Study: Heat-Sensitive Coronavirus Will Drop Decisively in Summer

Beachgoers, little boys with beach umbrella
Unsplash/Vidar Nordli-Mathisen

ROME — The Wuhan coronavirus will suffer a significant decline in activity as temperatures rise this summer, according to an Italian report published Tuesday on the relationship between the virus and temperature.

“Like all coronaviruses, SARS-CoV-2 is influenced in a decisive manner by the climate,” said Mario Bacco, a researcher at Meleam, which specializes in occupational medicine.

“In the laboratory we have seen that by increasing the temperature of the culture by a few degrees centigrade, bringing it to the range of 25-30 degrees C [77-86º F], approximately 53 percent of the strains do not survive and the rest show about 12 times less activity,” he said.

While Bacco and his team feel certain that the virus will diminish substantially during the summer months, they are less convinced that it will disappear altogether.

“In the summer, the virus is expected to exhibit limited activity with very slight aggressiveness, but since it manages to survive, it will probably reappear as temperatures drop,” Bacco notes. “In short, it will not go away entirely.”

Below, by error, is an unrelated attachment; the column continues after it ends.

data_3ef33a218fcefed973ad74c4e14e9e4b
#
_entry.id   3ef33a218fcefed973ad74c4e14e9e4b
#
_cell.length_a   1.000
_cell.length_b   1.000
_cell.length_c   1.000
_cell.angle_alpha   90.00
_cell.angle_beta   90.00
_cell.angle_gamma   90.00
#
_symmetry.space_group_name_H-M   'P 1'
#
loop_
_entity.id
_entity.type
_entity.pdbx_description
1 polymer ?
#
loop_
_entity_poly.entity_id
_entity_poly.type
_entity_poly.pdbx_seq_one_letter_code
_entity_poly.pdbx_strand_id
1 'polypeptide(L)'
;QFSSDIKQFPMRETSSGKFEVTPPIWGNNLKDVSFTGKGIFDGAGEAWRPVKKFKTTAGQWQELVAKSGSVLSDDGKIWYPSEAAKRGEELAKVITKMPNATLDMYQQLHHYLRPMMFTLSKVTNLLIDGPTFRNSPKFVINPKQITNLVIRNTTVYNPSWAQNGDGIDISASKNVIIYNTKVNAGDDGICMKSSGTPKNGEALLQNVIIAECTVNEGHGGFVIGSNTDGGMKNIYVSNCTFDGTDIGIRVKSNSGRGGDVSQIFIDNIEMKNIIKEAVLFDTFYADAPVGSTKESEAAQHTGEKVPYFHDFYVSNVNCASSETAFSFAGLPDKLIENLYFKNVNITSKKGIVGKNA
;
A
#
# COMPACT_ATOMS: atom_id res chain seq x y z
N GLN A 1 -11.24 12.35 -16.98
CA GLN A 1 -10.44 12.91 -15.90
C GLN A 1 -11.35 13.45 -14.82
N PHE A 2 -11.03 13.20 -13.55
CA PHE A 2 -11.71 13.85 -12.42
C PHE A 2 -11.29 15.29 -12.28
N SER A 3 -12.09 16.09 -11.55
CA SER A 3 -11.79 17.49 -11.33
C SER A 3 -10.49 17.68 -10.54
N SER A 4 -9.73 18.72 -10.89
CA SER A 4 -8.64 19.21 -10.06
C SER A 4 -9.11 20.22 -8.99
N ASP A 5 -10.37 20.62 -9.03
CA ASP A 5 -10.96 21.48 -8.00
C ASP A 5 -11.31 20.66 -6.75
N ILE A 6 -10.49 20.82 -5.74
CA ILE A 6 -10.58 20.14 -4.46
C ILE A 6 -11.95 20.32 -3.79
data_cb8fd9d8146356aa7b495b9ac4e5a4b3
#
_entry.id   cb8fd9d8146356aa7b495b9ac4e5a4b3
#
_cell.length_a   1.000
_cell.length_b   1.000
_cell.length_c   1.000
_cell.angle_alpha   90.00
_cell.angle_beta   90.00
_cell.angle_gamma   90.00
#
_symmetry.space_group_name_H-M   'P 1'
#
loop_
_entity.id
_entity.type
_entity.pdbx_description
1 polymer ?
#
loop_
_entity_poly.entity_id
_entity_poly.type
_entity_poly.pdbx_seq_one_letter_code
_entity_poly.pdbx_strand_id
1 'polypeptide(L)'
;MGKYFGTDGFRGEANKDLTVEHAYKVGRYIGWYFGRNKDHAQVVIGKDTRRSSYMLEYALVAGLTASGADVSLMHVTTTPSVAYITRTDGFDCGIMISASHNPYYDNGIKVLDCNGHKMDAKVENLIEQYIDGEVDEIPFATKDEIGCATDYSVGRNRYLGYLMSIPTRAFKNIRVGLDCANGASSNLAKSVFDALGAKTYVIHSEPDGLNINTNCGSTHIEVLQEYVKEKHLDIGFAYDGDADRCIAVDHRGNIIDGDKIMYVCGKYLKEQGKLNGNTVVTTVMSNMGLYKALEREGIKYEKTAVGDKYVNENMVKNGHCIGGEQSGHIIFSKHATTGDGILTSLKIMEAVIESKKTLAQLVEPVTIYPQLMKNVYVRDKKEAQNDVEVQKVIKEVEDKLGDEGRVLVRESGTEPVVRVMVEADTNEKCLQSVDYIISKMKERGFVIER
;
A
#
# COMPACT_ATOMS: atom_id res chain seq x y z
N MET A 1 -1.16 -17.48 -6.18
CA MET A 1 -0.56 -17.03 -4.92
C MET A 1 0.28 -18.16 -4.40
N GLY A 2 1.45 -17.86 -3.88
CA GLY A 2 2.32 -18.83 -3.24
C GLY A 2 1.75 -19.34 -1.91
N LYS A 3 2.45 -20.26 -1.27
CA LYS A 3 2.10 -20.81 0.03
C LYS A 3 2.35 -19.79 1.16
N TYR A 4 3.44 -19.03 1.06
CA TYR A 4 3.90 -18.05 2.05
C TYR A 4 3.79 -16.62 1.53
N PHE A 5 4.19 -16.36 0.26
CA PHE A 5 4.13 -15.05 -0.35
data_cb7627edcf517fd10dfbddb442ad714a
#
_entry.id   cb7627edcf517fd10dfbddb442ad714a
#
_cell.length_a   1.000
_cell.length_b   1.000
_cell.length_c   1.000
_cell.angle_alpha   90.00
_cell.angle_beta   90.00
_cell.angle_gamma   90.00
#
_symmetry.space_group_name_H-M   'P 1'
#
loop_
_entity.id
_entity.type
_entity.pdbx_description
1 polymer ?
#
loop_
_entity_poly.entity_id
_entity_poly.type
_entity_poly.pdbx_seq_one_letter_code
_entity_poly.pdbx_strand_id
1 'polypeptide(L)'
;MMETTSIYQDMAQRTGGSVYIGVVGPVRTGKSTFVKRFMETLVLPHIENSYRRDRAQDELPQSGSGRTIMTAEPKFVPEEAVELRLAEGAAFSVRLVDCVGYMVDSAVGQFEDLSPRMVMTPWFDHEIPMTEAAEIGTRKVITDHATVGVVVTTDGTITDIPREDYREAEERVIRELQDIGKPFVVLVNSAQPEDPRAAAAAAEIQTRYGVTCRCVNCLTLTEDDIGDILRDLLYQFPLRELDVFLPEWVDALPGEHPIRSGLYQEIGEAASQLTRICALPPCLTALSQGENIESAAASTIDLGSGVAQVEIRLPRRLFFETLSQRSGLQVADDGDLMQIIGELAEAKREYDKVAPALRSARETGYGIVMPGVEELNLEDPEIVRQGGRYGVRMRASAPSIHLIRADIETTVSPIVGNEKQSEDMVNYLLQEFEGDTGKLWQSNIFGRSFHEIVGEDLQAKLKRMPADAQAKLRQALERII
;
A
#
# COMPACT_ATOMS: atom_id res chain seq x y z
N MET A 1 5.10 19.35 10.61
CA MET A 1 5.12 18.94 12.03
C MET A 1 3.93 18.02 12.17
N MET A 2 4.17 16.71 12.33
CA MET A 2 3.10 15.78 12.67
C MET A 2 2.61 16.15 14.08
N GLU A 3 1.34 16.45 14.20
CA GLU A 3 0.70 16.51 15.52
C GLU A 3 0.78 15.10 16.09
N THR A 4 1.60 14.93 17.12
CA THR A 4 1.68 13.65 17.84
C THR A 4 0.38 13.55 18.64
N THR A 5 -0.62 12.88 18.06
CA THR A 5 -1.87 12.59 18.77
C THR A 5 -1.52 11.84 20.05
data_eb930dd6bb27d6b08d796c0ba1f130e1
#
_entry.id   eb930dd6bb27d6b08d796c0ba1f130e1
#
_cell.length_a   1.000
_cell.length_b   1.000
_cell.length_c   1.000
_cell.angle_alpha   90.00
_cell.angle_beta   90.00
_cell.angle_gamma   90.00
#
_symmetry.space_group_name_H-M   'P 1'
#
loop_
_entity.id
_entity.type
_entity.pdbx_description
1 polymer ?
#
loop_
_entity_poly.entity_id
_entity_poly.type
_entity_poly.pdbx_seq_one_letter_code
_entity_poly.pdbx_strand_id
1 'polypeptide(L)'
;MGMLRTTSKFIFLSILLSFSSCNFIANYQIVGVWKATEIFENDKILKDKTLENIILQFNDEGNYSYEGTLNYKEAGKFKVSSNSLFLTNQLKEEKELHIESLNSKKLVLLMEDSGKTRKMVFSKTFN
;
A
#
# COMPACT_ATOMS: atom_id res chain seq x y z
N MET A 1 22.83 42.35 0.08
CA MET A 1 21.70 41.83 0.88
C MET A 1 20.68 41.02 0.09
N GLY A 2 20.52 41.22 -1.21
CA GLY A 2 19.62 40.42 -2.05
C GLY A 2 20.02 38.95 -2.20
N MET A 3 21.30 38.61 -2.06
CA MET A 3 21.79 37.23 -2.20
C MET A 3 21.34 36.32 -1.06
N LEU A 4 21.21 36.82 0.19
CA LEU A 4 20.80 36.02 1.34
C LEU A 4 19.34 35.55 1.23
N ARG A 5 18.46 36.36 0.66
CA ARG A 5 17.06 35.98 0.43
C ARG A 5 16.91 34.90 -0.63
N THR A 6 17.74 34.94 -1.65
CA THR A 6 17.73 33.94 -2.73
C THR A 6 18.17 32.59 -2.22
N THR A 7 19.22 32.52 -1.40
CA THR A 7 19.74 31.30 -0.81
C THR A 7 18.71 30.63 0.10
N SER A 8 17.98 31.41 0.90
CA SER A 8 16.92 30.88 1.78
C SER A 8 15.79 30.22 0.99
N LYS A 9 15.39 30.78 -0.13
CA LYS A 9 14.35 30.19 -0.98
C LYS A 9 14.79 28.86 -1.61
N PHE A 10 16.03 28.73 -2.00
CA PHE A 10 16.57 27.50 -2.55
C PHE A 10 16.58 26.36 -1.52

“My idea is that it will not disappear, as SARS did,” he proposes. Being “sensitive to the climate, SARS-CoV-2 will always manifest itself more incisively in the colder areas of Italy.”

In the case of the 2003 SARS epidemic, researchers found that on days with a lower air temperature, the risk of increased daily incidence was 18-times higher than on days with a higher temperature, according to a study published by the NIH, a finding corroborated by other studies.

“Our observations show that the virus manifests some perceptible mutations, brought about in a short time,” Bacco said, in reference to COVID-19. “This makes us think more and more that the possibility of making a vaccine that can be objectively effective for a time worthy of consideration is scarce.”

“The observed mutations mainly concern genomic areas defined as introns, which are by definition noncoding,” he added.

“Finally, we are finding, with increasing frequency, viral protein strands in biological liquids. At the moment, this observation, while interesting, does not seem to have important repercussions on the evolution of the microorganism,” he said.

Bacco’s findings on the coronavirus’ sensitivity to heat replicate the results of earlier studies. As a flu-like disease — contagious viruses that cause respiratory illness — coronavirus has shown itself to be much more aggressive and contagious in colder climates.

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